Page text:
In light of Rishi’s reshuffle, today we lost another Housing Minister. Now, this shouldn't be a shock to us.
Since 2010, the average number of weeks spent in charge of the Housing portfolio has hovered around a duration that is worryingly similar to the average duration for the determination of a Major Planning Application in London. Surely if planning applications should be dealt with ‘without delay’, we should expect a little consistency from the Government? Not so…
If you’re seeking permission for a planning application in London you’re likely to have to wait between 27 weeks (Havering, OPDC) and an eye-watering 71 weeks (Camden), with an average of around 45 weeks from application to determination.
If you’ve entered the Department of Levelling Up Housing and Communities as Housing Minister since 2010, the average incumbency has been just 47 weeks. With the recent incumbents doing their utmost to bring this average down.
As the following chart shows, although the transiency of the Housing portfolio isn’t a recent, or politically aligned phenomenon, the issue has become much more acute in recent history.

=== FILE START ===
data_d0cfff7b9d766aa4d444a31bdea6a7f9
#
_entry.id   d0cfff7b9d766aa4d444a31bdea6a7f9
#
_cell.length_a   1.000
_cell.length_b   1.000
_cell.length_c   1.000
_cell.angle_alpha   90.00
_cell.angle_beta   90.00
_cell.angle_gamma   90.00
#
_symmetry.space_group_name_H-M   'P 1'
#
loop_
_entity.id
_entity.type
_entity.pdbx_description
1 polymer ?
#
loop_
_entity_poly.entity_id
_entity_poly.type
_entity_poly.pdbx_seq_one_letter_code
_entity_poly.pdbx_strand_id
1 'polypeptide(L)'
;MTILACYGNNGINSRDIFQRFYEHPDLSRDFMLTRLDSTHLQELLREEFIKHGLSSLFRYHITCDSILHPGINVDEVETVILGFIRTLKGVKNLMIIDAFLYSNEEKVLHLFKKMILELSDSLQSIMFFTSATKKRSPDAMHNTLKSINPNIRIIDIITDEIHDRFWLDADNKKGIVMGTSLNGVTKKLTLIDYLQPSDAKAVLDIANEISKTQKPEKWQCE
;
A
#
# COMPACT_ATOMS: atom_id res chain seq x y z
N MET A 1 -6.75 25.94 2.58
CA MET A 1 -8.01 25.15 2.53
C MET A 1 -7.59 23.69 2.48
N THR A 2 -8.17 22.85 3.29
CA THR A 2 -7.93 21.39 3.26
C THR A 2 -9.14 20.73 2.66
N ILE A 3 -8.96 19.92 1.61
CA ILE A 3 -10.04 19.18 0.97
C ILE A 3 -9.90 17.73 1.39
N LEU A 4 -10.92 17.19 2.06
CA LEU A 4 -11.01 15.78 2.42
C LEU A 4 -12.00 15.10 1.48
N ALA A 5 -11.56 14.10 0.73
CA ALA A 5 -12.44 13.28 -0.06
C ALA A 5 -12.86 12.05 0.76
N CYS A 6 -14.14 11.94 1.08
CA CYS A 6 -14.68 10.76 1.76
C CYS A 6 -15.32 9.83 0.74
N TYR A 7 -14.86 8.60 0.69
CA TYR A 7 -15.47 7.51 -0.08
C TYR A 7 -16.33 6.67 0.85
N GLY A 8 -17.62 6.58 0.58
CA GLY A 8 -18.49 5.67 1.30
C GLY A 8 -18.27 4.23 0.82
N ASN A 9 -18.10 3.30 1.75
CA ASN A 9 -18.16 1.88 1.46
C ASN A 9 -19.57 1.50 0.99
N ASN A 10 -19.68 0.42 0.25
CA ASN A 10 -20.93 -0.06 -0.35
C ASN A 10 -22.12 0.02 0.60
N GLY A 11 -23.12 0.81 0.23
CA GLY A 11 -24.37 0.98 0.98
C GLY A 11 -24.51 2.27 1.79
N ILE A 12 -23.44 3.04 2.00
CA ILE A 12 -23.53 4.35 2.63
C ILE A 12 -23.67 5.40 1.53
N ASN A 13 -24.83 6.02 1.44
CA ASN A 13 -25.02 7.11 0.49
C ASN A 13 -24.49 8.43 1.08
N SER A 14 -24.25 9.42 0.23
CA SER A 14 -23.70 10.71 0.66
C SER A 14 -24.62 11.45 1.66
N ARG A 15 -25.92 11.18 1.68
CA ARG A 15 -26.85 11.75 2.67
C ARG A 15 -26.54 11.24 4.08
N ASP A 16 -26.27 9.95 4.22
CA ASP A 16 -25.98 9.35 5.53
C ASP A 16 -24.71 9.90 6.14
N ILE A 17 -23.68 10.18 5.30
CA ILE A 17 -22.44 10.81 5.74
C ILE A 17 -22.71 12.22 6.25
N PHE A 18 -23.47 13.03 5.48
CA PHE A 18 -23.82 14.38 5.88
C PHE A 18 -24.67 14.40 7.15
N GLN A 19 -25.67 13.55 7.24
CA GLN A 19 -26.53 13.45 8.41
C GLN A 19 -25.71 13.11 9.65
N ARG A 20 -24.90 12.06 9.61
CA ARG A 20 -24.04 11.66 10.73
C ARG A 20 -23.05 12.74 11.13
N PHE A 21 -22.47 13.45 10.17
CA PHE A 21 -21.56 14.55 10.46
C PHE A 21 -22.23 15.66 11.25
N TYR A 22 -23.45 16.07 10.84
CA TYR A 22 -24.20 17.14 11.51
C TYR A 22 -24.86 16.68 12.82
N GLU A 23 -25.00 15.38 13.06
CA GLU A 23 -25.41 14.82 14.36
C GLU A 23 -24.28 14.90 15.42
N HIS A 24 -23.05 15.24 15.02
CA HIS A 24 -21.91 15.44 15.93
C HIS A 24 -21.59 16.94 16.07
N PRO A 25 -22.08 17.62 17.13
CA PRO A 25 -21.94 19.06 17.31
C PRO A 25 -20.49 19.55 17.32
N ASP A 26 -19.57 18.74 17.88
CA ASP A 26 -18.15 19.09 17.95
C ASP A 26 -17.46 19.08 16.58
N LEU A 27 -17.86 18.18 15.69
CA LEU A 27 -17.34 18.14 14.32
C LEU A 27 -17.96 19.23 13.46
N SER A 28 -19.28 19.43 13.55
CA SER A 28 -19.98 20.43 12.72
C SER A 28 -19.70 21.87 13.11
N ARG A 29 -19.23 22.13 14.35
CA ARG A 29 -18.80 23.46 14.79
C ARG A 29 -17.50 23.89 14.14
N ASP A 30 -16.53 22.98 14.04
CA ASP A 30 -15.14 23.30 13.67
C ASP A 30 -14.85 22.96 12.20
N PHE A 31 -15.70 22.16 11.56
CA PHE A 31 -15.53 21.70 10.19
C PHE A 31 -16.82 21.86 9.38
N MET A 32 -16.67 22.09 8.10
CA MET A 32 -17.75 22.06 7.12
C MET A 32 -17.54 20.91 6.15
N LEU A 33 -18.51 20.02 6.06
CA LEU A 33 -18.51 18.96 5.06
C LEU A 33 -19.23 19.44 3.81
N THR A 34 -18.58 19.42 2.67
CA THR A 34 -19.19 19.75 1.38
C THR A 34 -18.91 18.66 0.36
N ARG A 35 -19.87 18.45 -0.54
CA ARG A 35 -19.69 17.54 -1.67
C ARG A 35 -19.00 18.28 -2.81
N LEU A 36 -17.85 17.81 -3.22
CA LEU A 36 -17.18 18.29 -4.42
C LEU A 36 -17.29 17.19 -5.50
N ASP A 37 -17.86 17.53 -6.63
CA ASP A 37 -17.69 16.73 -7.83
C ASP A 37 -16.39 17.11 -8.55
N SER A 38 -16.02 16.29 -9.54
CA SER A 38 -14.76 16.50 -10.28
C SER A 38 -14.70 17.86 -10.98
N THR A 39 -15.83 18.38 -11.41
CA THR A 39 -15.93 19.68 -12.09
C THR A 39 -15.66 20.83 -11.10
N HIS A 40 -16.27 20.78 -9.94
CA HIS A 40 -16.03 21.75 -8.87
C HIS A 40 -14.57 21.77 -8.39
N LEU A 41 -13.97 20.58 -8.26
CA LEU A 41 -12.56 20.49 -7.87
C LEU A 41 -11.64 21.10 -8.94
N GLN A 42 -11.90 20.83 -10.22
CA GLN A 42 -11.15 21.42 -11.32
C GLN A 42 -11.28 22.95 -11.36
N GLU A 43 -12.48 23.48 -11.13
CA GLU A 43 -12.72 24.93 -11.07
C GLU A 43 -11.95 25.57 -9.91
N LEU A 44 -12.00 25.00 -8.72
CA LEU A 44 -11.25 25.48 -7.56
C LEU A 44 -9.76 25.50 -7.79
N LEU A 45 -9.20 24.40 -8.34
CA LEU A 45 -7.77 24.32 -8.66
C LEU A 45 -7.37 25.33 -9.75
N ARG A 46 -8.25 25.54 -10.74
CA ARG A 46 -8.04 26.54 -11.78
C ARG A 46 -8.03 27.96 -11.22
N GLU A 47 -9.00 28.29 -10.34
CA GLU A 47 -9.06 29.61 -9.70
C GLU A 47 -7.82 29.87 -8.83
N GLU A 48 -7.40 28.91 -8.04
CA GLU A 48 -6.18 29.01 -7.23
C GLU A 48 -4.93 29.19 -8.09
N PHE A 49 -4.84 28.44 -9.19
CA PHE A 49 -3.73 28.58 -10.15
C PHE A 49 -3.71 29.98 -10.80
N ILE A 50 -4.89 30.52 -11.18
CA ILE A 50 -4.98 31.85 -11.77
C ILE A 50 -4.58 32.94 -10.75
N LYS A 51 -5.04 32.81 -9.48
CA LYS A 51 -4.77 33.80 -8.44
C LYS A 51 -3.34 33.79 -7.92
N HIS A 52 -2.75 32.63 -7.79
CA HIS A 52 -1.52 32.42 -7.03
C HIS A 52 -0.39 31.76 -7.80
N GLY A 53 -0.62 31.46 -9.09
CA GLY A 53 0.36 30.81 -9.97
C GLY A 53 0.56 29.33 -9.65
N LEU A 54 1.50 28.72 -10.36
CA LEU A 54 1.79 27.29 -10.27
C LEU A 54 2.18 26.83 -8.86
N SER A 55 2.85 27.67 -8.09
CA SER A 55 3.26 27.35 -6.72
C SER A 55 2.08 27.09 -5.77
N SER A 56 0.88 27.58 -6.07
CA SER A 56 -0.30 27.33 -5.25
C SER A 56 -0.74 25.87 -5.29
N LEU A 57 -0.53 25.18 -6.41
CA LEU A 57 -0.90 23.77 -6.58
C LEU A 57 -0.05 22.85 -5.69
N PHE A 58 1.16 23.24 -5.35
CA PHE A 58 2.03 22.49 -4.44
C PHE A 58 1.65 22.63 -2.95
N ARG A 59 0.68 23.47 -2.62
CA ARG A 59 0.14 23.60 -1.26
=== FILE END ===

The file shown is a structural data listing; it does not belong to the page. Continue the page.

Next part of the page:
In the last 40 years, there have been 32 Housing Ministers (or some variant of this portfolio). Michael Howard was the first one of these to be in position for less than a year (23 weeks, 1989). Since then, 10 of the Conservative ministers, and three Labour ministers have lasted less than 12 months.
Most striking, however, is that since 2012 only four of the 13 ministers have made it over the 52-week milestone (one of these - Kit Malthouse - snuck into this group by under a fortnight).
Under the current planning system, we expect Local Planning Authorities to determine planning applications ‘without delay’, and in a consistent and efficient manner. We’re also asking them to proactively plan ahead, keeping an accurate record of housing sites coming forward within a five-year period and making a Local Plan that covers fifteen years. The contrast between this expectation and the reality of a tenure within the Housing Ministry is stark.
If we’re serious about addressing the confluence of crises that fall under the remit of the Housing Minister, consistency is needed from those in power to help tackle these issues in a meaningful (and lasting) way.
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